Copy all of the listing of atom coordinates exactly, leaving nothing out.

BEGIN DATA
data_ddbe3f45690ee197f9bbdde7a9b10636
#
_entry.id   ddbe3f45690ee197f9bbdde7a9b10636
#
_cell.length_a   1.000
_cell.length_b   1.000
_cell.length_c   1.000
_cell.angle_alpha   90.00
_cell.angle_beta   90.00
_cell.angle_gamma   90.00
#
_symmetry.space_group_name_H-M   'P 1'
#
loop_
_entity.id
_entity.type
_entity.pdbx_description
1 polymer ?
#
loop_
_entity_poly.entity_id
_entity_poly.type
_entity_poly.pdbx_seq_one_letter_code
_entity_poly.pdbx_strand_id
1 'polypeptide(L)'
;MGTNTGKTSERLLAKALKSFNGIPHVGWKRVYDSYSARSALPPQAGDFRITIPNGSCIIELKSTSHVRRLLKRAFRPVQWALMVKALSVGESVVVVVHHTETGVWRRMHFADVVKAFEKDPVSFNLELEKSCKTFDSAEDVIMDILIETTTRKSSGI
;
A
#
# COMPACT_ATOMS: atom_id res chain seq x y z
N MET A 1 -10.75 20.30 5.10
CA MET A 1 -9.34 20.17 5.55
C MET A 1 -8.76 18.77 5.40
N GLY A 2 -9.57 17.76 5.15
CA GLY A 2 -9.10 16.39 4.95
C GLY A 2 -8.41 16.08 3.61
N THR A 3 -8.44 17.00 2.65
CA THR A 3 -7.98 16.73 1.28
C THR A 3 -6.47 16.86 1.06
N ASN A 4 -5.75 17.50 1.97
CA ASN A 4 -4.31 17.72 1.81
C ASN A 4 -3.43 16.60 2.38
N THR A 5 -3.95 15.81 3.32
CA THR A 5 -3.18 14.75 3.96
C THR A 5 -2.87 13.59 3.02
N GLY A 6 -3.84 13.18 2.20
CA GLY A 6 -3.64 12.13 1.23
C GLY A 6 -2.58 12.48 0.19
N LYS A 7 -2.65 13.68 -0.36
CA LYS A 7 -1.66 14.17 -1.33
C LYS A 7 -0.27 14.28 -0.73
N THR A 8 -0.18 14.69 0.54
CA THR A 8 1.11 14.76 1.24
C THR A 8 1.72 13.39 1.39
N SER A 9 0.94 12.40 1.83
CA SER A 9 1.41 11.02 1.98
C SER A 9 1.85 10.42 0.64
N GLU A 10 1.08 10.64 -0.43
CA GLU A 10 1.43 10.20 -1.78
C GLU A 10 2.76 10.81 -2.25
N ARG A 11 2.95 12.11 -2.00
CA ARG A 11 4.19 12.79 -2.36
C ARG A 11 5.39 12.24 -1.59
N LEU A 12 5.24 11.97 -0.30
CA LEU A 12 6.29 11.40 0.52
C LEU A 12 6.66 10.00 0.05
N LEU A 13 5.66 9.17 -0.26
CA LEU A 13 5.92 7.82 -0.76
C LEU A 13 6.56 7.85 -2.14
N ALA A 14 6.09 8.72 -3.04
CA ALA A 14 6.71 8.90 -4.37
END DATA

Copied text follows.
data_ddbe3f45690ee197f9bbdde7a9b10636
#
_entry.id   ddbe3f45690ee197f9bbdde7a9b10636
#
_cell.length_a   1.000
_cell.length_b   1.000
_cell.length_c   1.000
_cell.angle_alpha   90.00
_cell.angle_beta   90.00
_cell.angle_gamma   90.00
#
_symmetry.space_group_name_H-M   'P 1'
#
loop_
_entity.id
_entity.type
_entity.pdbx_description
1 polymer ?
#
loop_
_entity_poly.entity_id
_entity_poly.type
_entity_poly.pdbx_seq_one_letter_code
_entity_poly.pdbx_strand_id
1 'polypeptide(L)'
;MGTNTGKTSERLLAKALKSFNGIPHVGWKRVYDSYSARSALPPQAGDFRITIPNGSCIIELKSTSHVRRLLKRAFRPVQWALMVKALSVGESVVVVVHHTETGVWRRMHFADVVKAFEKDPVSFNLELEKSCKTFDSAEDVIMDILIETTTRKSSGI
;
A
#
# COMPACT_ATOMS: atom_id res chain seq x y z
N MET A 1 -10.75 20.30 5.10
CA MET A 1 -9.34 20.17 5.55
C MET A 1 -8.76 18.77 5.40
N GLY A 2 -9.57 17.76 5.15
CA GLY A 2 -9.10 16.39 4.95
C GLY A 2 -8.41 16.08 3.61
N THR A 3 -8.44 17.00 2.65
CA THR A 3 -7.98 16.73 1.28
C THR A 3 -6.47 16.86 1.06
N ASN A 4 -5.75 17.50 1.97
CA ASN A 4 -4.31 17.72 1.81
C ASN A 4 -3.43 16.60 2.38
N THR A 5 -3.95 15.81 3.32
CA THR A 5 -3.18 14.75 3.96
C THR A 5 -2.87 13.59 3.02
N GLY A 6 -3.84 13.18 2.20
CA GLY A 6 -3.64 12.13 1.23
C GLY A 6 -2.58 12.48 0.19
N LYS A 7 -2.65 13.68 -0.36
CA LYS A 7 -1.66 14.17 -1.33
C LYS A 7 -0.27 14.28 -0.73
N THR A 8 -0.18 14.69 0.54
CA THR A 8 1.11 14.76 1.24
C THR A 8 1.72 13.39 1.39
N SER A 9 0.94 12.40 1.83
CA SER A 9 1.41 11.02 1.98
C SER A 9 1.85 10.42 0.64
N GLU A 10 1.08 10.64 -0.43
CA GLU A 10 1.43 10.20 -1.78
C GLU A 10 2.76 10.81 -2.25
N ARG A 11 2.95 12.11 -2.00
CA ARG A 11 4.19 12.79 -2.36
C ARG A 11 5.39 12.24 -1.59
N LEU A 12 5.24 11.97 -0.30
CA LEU A 12 6.29 11.40 0.52
C LEU A 12 6.66 10.00 0.05
N LEU A 13 5.66 9.17 -0.26
CA LEU A 13 5.92 7.82 -0.76
C LEU A 13 6.56 7.85 -2.14
N ALA A 14 6.09 8.72 -3.04
CA ALA A 14 6.71 8.90 -4.37